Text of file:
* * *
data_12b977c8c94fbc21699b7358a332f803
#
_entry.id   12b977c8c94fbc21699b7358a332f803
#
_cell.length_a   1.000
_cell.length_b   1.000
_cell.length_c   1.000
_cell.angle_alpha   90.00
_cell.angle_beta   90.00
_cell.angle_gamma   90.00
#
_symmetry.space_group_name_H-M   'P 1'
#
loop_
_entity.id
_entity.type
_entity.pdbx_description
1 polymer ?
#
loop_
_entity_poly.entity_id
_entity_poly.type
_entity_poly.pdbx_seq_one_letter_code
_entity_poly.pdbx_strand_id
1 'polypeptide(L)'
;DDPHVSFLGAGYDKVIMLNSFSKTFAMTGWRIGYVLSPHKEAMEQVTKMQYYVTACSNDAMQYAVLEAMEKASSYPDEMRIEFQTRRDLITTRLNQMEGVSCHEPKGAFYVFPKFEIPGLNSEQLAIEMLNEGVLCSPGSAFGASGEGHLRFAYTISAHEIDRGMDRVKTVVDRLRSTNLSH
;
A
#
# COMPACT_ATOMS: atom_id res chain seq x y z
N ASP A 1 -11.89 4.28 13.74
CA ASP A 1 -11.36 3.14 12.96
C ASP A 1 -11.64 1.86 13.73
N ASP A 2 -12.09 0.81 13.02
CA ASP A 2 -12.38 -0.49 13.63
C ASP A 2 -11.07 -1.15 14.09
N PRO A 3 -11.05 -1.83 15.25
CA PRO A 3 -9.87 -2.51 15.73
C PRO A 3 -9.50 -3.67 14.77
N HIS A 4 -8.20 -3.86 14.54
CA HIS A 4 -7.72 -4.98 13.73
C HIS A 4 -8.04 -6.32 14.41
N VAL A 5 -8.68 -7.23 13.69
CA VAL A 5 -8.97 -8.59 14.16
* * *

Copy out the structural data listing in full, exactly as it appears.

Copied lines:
data_12b977c8c94fbc21699b7358a332f803
#
_entry.id   12b977c8c94fbc21699b7358a332f803
#
_cell.length_a   1.000
_cell.length_b   1.000
_cell.length_c   1.000
_cell.angle_alpha   90.00
_cell.angle_beta   90.00
_cell.angle_gamma   90.00
#
_symmetry.space_group_name_H-M   'P 1'
#
loop_
_entity.id
_entity.type
_entity.pdbx_description
1 polymer ?
#
loop_
_entity_poly.entity_id
_entity_poly.type
_entity_poly.pdbx_seq_one_letter_code
_entity_poly.pdbx_strand_id
1 'polypeptide(L)'
;DDPHVSFLGAGYDKVIMLNSFSKTFAMTGWRIGYVLSPHKEAMEQVTKMQYYVTACSNDAMQYAVLEAMEKASSYPDEMRIEFQTRRDLITTRLNQMEGVSCHEPKGAFYVFPKFEIPGLNSEQLAIEMLNEGVLCSPGSAFGASGEGHLRFAYTISAHEIDRGMDRVKTVVDRLRSTNLSH
;
A
#
# COMPACT_ATOMS: atom_id res chain seq x y z
N ASP A 1 -11.89 4.28 13.74
CA ASP A 1 -11.36 3.14 12.96
C ASP A 1 -11.64 1.86 13.73
N ASP A 2 -12.09 0.81 13.02
CA ASP A 2 -12.38 -0.49 13.63
C ASP A 2 -11.07 -1.15 14.09
N PRO A 3 -11.05 -1.83 15.25
CA PRO A 3 -9.87 -2.51 15.73
C PRO A 3 -9.50 -3.67 14.77
N HIS A 4 -8.20 -3.86 14.54
CA HIS A 4 -7.72 -4.98 13.73
C HIS A 4 -8.04 -6.32 14.41
N VAL A 5 -8.68 -7.23 13.69
CA VAL A 5 -8.97 -8.59 14.16